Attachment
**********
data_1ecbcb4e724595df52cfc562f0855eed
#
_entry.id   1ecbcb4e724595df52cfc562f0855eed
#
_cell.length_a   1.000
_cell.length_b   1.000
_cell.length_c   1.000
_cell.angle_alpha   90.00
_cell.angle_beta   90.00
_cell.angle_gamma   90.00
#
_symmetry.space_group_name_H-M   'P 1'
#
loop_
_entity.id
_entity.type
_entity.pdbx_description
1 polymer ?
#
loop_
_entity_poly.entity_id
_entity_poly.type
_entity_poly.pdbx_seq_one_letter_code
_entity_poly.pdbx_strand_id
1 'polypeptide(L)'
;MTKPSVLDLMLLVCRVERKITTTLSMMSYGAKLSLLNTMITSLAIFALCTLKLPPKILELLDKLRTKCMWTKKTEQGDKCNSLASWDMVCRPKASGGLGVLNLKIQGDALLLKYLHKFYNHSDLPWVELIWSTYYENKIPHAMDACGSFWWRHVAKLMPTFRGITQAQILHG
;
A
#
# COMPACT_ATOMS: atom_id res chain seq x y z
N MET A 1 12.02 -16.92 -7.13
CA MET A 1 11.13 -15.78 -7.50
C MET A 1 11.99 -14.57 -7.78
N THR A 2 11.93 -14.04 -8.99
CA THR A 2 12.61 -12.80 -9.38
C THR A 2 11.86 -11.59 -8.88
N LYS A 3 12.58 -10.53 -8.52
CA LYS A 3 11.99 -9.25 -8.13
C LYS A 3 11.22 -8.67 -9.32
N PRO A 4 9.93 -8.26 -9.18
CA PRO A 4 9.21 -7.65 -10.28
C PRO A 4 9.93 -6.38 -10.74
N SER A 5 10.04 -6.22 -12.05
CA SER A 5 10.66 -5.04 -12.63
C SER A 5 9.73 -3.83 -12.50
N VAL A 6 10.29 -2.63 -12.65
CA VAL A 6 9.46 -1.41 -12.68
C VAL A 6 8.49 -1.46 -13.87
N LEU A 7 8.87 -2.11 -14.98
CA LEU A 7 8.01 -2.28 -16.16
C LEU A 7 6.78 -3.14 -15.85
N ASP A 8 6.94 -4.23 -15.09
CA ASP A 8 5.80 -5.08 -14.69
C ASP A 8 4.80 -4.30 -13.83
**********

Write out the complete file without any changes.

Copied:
data_1ecbcb4e724595df52cfc562f0855eed
#
_entry.id   1ecbcb4e724595df52cfc562f0855eed
#
_cell.length_a   1.000
_cell.length_b   1.000
_cell.length_c   1.000
_cell.angle_alpha   90.00
_cell.angle_beta   90.00
_cell.angle_gamma   90.00
#
_symmetry.space_group_name_H-M   'P 1'
#
loop_
_entity.id
_entity.type
_entity.pdbx_description
1 polymer ?
#
loop_
_entity_poly.entity_id
_entity_poly.type
_entity_poly.pdbx_seq_one_letter_code
_entity_poly.pdbx_strand_id
1 'polypeptide(L)'
;MTKPSVLDLMLLVCRVERKITTTLSMMSYGAKLSLLNTMITSLAIFALCTLKLPPKILELLDKLRTKCMWTKKTEQGDKCNSLASWDMVCRPKASGGLGVLNLKIQGDALLLKYLHKFYNHSDLPWVELIWSTYYENKIPHAMDACGSFWWRHVAKLMPTFRGITQAQILHG
;
A
#
# COMPACT_ATOMS: atom_id res chain seq x y z
N MET A 1 12.02 -16.92 -7.13
CA MET A 1 11.13 -15.78 -7.50
C MET A 1 11.99 -14.57 -7.78
N THR A 2 11.93 -14.04 -8.99
CA THR A 2 12.61 -12.80 -9.38
C THR A 2 11.86 -11.59 -8.88
N LYS A 3 12.58 -10.53 -8.52
CA LYS A 3 11.99 -9.25 -8.13
C LYS A 3 11.22 -8.67 -9.32
N PRO A 4 9.93 -8.26 -9.18
CA PRO A 4 9.21 -7.65 -10.28
C PRO A 4 9.93 -6.38 -10.74
N SER A 5 10.04 -6.22 -12.05
CA SER A 5 10.66 -5.04 -12.63
C SER A 5 9.73 -3.83 -12.50
N VAL A 6 10.29 -2.63 -12.65
CA VAL A 6 9.46 -1.41 -12.68
C VAL A 6 8.49 -1.46 -13.87
N LEU A 7 8.87 -2.11 -14.98
CA LEU A 7 8.01 -2.28 -16.16
C LEU A 7 6.78 -3.14 -15.85
N ASP A 8 6.94 -4.23 -15.09
CA ASP A 8 5.80 -5.08 -14.69
C ASP A 8 4.80 -4.30 -13.83